US-Mexico border: Concerns over spike in migrant crossings

Immigration

(NewsNation) — A new Department of Homeland Security report confirmed by NewsNation sources says that after Title 42 expires next month, migrant encounters could spike by a factor of two or even three times what they are now.

Title 42, the COVID-19 provision used to expel many undocumented migrants who illegally cross into the U.S, is set to expire in May.

In the month of January, immigration authorities had about 154,000 migrant encounters. In February, there were 165,000.

In March, immigration authorities stopped migrants 221,303 times along the Southwest border, a 33% increase from a month earlier, according to U.S. Customs and Border Protection data.

Local and state officials believe they could be seeing more than half a million migrant encounters per month once Title 42 goes away. This is on pace to surpass the two million encounter benchmark that was hit last year.

A backlog of people waiting outside the country to seek asylum, as well as dire economic and political conditions in much of Latin America and the Caribbean, is partially responsible for the increase in migrants. 

“The question is, is it sustainable?” asked Texas DPS Lt. Christopher Olivarez. “And it’s very difficult, it’s very challenging, even Border Patrol; they’re just so overwhelmed.”

Local and state law enforcement officers here say they simply need more resources.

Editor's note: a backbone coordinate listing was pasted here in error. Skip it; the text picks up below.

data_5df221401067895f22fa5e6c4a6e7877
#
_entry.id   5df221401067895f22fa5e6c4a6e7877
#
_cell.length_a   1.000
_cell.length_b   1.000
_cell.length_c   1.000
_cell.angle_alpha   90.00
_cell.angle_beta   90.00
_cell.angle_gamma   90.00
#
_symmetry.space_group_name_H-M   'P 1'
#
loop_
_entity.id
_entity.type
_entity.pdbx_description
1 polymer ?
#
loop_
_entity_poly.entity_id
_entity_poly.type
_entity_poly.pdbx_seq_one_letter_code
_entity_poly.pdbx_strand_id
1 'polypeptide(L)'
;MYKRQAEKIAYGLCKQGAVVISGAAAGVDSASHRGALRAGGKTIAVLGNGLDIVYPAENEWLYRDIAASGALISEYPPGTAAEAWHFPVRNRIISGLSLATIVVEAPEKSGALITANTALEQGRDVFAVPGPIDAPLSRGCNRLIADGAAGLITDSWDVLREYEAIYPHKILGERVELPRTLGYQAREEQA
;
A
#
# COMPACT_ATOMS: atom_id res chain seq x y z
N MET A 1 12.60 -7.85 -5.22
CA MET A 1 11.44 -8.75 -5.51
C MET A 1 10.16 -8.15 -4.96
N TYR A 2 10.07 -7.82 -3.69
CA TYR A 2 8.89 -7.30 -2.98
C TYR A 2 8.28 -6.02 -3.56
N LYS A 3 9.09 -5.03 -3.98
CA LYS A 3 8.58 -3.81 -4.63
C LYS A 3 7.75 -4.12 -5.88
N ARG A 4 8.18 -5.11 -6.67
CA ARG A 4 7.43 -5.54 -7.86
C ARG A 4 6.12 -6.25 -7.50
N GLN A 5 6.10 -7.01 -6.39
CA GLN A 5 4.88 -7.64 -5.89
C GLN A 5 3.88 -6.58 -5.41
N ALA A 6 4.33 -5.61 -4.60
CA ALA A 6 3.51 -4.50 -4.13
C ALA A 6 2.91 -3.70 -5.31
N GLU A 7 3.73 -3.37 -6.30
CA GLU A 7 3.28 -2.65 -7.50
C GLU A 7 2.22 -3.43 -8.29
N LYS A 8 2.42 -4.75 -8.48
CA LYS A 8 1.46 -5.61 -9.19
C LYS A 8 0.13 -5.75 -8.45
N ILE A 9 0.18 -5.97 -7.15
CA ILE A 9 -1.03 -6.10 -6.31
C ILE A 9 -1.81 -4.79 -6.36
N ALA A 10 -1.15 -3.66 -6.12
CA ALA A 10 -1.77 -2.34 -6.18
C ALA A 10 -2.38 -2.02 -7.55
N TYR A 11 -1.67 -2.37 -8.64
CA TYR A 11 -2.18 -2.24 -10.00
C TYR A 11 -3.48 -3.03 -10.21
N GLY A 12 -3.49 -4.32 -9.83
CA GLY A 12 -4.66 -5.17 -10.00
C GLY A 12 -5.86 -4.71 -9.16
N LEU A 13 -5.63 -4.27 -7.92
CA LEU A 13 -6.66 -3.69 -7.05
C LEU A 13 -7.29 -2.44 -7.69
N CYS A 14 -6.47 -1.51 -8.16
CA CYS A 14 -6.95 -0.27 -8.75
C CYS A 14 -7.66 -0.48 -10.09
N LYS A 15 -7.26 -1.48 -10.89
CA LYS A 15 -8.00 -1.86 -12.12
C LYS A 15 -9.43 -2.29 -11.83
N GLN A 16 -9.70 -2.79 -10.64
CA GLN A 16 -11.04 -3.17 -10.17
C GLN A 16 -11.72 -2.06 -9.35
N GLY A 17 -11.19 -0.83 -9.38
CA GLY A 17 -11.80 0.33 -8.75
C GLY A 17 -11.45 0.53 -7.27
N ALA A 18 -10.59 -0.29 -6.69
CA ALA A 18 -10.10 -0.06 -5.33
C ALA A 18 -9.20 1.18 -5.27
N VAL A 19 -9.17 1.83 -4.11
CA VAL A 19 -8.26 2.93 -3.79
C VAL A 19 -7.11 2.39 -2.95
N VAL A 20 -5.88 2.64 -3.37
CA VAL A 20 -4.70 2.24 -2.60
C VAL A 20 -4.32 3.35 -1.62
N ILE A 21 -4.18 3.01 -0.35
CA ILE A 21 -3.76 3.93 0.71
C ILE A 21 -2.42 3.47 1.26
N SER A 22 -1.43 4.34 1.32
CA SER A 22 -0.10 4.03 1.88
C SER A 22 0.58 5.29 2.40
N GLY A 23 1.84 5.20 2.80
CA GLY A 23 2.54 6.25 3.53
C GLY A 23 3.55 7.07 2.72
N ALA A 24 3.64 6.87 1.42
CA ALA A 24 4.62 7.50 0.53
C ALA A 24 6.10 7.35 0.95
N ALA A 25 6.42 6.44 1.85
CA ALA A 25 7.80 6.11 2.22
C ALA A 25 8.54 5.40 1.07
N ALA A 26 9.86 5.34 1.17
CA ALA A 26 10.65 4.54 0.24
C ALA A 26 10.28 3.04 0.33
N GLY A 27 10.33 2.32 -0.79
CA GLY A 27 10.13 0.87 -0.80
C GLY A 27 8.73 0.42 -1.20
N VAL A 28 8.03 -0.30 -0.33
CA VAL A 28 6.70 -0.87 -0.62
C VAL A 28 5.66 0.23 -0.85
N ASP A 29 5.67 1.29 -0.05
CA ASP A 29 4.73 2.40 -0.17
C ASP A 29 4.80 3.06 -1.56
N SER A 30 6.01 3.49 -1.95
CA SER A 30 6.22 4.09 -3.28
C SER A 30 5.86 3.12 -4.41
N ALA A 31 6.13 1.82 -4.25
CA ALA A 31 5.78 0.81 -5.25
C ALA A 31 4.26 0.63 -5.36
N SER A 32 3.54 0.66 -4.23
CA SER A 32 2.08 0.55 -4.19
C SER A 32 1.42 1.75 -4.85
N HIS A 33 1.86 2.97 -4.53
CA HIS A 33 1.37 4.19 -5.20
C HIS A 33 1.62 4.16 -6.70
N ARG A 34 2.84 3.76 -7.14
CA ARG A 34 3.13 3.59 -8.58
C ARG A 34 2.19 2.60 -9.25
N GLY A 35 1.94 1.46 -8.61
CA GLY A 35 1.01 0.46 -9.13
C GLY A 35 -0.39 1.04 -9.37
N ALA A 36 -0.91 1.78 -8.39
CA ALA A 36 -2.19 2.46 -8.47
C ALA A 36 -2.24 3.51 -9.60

On the one hand, state law enforcement says the “Remain-in-Mexico” policy needs to be re-implemented and they’d like to see wall construction improve, as well.

But on the other side of the coin, foreign relations need to be a consideration. Local law enforcement would like to see more of an effort made to take the issue to the respective countries of origin.

“We have individuals from over 157 countries that are coming across our border,” Olivarez said. “It’s not just triangle countries … there needs to be more pressure on those governments by our own federal government.”

American border communities coexist with their counterpart communities in Mexico and it’s common for people to go back and forth.

Onesimo Romero is from Mexico originally, and does it all the time — but emphasizes he does it legally.

“I think that if you go through the appropriate process, you should be given a chance. But opening it up for everybody? I don’t think that’s a good idea,” he said.

Yesenia Rodriguez goes back and forth, as well, and she doesn’t want to see the surge anywhere near her community.

“I do feel for them,” she said. “But I just don’t want them to come here. Go to another part.”

Migrants at the border are largely coming from Mexico, Guatemala, Honduras and El Salvador but also, so far this year, more than 7,000 Ukrainians have been encountered at the southwest border. There were 5,000 just last month.

The Associated Press contributed to this report.

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